UK companies can conduct cross-border trade tax-efficiently in their own right. The chief reason for this is that UK corporation rates are comparatively low.
The standard rate of UK corporation tax may change 1st April every year but it is currently 20-21%, payable on every £1 of profit when net profits equal or below £1.5 million.
However, depending on the net profits of a company in a given accounting period, lower rates of tax may apply. A nil rate of corporation tax now exists for companies whose profits in an accounting period do not exceed £10,000.
Small companies rate of tax
There is a small companies rate of tax of 20% for companies whose net profits exceed £50,000 but do not exceed £300,000. For companies whose net profits exceed £300,000 but do not exceed £1.5 million, there is also a marginal rate of tax, which has the effect of increasing the overall tax rate until the flat rate is reached at the £1.5 million profit level.
These thresholds (£10,000, £300,000 and £1.5 million) are reduced where the company in question is associated with one or more other companies (whether these companies are resident within or outside the UK) by being divided by 1 + the number of associated companies. In practice, therefore, a UK trading company with an offshore parent company will reach the corporation tax bracket when its own profits equal or exceed £750,000.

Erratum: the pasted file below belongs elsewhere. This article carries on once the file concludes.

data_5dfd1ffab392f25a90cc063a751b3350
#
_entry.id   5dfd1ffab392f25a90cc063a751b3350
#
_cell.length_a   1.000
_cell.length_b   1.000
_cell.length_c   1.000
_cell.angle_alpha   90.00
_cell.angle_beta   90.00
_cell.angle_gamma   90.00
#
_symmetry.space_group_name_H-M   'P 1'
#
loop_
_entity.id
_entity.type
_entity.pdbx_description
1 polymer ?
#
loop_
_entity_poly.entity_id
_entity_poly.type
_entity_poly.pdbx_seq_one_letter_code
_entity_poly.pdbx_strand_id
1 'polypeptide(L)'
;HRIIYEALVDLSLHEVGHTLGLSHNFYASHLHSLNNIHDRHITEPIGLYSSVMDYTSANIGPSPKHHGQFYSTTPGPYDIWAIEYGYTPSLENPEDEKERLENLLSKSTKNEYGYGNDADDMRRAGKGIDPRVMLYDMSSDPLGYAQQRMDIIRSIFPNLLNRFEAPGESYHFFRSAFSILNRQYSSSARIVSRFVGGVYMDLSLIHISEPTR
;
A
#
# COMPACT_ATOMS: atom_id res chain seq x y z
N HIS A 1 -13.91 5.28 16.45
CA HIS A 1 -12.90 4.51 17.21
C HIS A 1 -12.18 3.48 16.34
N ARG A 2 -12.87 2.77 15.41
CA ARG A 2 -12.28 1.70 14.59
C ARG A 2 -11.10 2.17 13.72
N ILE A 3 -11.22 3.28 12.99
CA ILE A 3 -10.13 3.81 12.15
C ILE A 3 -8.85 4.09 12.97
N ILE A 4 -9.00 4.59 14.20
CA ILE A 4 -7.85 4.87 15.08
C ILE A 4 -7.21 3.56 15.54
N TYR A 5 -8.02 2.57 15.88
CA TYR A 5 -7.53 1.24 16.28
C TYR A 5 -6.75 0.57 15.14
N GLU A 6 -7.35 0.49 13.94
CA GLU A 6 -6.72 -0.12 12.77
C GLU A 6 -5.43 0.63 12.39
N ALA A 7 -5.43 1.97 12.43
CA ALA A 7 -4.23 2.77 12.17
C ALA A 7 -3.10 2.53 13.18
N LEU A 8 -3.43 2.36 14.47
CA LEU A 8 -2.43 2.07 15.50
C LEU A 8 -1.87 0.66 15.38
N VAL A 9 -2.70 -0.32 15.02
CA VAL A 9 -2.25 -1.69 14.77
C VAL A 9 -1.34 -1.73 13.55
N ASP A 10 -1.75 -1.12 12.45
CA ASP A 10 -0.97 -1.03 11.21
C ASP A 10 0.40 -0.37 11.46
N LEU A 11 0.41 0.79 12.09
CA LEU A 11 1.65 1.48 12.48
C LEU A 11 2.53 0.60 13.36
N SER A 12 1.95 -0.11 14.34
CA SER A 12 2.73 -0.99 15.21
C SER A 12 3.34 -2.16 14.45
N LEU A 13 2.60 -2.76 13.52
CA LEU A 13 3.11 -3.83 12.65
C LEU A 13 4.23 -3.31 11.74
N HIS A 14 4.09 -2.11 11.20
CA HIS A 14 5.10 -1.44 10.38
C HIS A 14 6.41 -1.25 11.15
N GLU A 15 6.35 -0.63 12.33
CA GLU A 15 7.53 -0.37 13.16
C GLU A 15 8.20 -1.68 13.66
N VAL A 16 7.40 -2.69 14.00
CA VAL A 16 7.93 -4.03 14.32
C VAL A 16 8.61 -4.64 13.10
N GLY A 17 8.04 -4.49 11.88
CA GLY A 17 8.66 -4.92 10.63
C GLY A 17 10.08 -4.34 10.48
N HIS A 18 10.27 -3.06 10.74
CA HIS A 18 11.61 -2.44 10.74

Advantages of UK trading companies in international tax planning
UK trading companies can pay dividends to offshore parent companies entirely free of UK withholding taxation.
Moreover, UK trading companies can claim relief from offshore taxation of overseas trading profits, and can often trade free of high foreign taxes in overseas countries in appropriate circumstances.
UK companies often trade as sub-contractors for offshore contractors. Personnel and consultancy fees paid from the UK company to an offshore contractor are tax deductible, and depending on where the offshore contractor is located, and the turnover and asset values of the business, the UK tax deduction may be free of transfer pricing constraints.
UK companies whose place of effective management is located in a country which has ratified a double tax treaty with the UK based on the OECD Model will be considered non-UK resident for UK tax purposes.
Treaty countries with low rates of corporation tax e.g. Cyprus, Mauritius or Malta therefore offer tax-efficient locations for the management of UK companies.
The advantage of this is that while UK resident companies are taxable in the UK on their worldwide profits, non-resident companies are subject to UK corporation tax only on the trading profits of a UK branch or agency.